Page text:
We dispatch them in a puff of patchouli and quickly discover the cause of their fiddling: there's no sound coming out of the left turntable. "Oh, yeah, that turntable's a little janky," says the bartender nonchalantly. "A little janky"? Is this what the horse trainer tells the jockey, minutes before the race begins? "Oh, yeah, Fleetfooted's left hind leg's a little janky... you might want to use the other three instead."

We busy ourselves with fiddling, and all the laws of electronic audio quickly crumple into a pile of tangled cords and total illogic. There's no volume coming out of the left deck, but the mixer's fine. No, wait. The left turntable's fine, but the mixer goes silent. OK, the mixer's working — but the house speakers are dead.

After 30 minutes or so, I give in and cab it back to my house, grab my mixer and a turntable for good measure, and whip back to the bar. $11, tip included: most likely about half of what I'll make tonight. Anna's leaning against the bar, laughing. She hands me the scrap of newsprint she's just torn out of the Guardian — it's the ad for our gig. A historic document! One for the files!

I'm about to propose a toast to our future when she tells me to look closer. Oh. "Cops Beer Pimp Turf War," it says. Cops. Beer. Pimp. Turf. War. OK, I know our name is stupid, but at least it's a sentence.

"Look closer," she says.

Oh, again. "DJ Anna and Bill Sherburne." The ad, I take it, has been phoned in. I know I've been bitching about needing a good DJ alias, but somehow I don't think that "Bill Sherburne" is going to cut it.

++ From there on out, though, our luck improved. Mostly. The "janky" mixer was screwed into the coffin, so the only way around it was to close the coffin and rest the gear on top. Given the bar's unusually tall setup, that put the surface of the records somewhere about armpit level. You know how some rockers used to sling their basses so they were fingering the strings along the latitude of their collarbones? And it looked all badass? DJing in your armpits doesn't look badass in the slightest. And poor Anna, a few inches shorter than I am, spent most of the night on tiptoes, trying to keep her balance as she scratched. Wick, wick, wack.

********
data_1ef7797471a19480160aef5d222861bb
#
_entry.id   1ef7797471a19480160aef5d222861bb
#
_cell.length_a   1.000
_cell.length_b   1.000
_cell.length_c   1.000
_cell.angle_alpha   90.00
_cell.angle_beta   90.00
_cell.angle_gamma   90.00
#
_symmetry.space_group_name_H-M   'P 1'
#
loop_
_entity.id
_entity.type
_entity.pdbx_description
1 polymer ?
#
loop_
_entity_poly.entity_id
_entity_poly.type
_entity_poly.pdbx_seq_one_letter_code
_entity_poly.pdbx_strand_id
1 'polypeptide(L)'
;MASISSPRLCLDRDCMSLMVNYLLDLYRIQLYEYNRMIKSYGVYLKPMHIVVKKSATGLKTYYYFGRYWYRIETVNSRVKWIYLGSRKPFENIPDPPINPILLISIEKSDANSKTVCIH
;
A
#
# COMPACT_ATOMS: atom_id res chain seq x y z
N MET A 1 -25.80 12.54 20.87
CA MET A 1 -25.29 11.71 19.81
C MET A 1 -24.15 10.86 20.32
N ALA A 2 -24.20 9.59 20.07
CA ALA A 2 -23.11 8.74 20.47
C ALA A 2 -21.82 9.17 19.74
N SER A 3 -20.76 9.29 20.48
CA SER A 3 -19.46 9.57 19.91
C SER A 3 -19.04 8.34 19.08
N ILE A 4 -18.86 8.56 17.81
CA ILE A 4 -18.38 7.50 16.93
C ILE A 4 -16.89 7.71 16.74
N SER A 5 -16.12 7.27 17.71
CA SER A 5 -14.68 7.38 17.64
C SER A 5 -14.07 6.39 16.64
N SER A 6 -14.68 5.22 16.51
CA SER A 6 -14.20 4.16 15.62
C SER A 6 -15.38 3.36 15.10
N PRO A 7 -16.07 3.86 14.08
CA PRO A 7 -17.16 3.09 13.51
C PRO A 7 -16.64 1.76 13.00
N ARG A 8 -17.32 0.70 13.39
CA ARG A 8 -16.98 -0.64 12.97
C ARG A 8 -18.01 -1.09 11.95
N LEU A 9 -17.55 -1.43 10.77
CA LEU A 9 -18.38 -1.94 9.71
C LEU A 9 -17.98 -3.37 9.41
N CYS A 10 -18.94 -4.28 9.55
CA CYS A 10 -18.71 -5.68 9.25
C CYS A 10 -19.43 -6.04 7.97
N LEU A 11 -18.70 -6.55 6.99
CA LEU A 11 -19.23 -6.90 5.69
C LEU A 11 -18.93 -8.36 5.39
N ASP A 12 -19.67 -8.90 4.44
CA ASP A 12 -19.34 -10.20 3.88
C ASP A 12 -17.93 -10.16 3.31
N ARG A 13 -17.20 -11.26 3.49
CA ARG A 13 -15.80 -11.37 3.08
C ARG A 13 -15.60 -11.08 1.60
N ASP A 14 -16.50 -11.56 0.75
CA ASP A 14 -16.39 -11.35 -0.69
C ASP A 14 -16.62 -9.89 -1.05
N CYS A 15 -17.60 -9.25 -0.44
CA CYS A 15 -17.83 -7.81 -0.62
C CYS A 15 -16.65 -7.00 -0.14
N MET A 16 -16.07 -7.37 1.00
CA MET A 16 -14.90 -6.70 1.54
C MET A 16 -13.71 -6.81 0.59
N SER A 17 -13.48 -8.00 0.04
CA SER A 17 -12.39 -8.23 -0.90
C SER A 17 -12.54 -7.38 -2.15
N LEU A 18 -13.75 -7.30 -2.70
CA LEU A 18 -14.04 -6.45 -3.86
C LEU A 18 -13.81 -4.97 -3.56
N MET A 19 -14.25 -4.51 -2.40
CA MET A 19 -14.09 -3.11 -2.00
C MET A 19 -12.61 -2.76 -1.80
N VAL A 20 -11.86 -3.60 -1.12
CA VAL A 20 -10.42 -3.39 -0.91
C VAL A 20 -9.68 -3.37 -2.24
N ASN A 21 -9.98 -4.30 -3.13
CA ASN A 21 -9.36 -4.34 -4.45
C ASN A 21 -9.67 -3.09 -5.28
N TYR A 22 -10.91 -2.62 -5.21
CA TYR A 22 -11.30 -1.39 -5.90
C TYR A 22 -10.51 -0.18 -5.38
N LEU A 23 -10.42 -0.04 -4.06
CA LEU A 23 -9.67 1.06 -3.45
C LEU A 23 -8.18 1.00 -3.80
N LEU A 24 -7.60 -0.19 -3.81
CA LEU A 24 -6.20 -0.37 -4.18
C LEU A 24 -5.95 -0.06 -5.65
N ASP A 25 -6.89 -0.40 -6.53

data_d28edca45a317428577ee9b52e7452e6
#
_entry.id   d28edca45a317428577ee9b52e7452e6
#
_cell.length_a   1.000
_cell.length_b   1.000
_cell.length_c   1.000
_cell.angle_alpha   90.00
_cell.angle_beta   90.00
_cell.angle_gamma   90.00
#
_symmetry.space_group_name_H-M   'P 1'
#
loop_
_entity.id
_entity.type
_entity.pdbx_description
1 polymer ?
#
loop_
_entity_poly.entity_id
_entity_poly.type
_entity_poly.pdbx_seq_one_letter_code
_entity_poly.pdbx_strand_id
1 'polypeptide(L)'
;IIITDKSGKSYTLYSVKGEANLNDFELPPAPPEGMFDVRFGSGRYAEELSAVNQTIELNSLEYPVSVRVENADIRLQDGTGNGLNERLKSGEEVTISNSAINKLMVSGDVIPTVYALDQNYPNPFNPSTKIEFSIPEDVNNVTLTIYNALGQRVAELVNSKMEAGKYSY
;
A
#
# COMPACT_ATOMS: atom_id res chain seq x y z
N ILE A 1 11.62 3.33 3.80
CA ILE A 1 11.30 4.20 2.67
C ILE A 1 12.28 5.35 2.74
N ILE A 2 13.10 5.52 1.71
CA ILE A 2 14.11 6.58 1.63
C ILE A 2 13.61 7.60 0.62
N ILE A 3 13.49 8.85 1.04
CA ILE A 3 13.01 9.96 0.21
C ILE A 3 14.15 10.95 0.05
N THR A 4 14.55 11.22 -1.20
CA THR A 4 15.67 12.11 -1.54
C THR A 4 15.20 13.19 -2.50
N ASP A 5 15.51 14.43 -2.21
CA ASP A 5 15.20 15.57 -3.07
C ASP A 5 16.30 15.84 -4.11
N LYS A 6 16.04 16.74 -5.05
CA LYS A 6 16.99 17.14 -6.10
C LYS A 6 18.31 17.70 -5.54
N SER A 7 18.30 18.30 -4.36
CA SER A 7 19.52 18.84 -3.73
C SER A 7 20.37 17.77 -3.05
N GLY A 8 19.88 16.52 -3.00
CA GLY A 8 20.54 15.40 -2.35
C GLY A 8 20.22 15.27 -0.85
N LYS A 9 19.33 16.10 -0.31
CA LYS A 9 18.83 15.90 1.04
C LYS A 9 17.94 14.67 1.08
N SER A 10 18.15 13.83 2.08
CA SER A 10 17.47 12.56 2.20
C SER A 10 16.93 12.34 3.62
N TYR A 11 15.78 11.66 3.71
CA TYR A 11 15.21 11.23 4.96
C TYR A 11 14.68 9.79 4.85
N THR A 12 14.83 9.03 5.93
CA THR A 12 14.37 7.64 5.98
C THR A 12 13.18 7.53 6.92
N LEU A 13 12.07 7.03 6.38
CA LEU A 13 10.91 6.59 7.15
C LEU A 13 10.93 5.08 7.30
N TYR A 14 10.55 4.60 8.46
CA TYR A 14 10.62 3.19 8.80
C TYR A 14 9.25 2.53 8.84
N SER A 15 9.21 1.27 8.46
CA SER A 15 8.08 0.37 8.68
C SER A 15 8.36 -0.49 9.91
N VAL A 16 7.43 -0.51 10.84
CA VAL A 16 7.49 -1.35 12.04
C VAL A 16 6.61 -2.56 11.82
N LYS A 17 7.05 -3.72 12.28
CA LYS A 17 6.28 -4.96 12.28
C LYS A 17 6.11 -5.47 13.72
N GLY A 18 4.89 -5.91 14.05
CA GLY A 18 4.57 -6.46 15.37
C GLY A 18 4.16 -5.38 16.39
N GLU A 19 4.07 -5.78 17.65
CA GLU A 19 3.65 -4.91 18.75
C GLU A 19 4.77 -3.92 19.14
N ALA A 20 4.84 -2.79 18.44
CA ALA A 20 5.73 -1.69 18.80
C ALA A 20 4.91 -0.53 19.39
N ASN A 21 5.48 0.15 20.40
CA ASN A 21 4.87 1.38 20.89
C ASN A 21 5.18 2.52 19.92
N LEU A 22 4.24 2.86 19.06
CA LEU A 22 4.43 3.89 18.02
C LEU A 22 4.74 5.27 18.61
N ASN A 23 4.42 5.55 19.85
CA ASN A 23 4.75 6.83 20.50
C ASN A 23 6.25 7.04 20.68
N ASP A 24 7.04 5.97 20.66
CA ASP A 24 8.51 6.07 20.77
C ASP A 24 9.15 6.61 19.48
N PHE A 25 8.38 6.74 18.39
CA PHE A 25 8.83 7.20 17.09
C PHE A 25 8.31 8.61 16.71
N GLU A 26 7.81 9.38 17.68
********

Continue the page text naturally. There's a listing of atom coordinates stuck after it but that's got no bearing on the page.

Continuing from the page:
Aside from sore calves, though, it was gravy after that. We played half-hour sets of classic hip-hop and deep downtempo, and I indulged my ever-growing penchant for slow jams. Neither of us had thought to bring much in the way of Cinco de Mayo music, but no one complained. Then at the end of the night, for my last record, I threw on an old favorite: St. Germain's dusky blue "Sure Thing," with a John Lee Hooker sample that never fails to get heads nodding.

A minute before the track was done, a guy came up to me. Oh no, I thought: not a request. "What track is that?" he said. I relaxed. "It's bothering me." I tensed up again — this, this, affront, this outrage, was more than I needed! "I know it," he continued, "but I can't place it," and he squinted down at the spinning label. I relaxed again, sheepishly this time, and handed him the record sleeve just as the needle hit the runout groove. "Cops Fear Pimp Turf War" had survived its first session, and DJ Bill was signing off.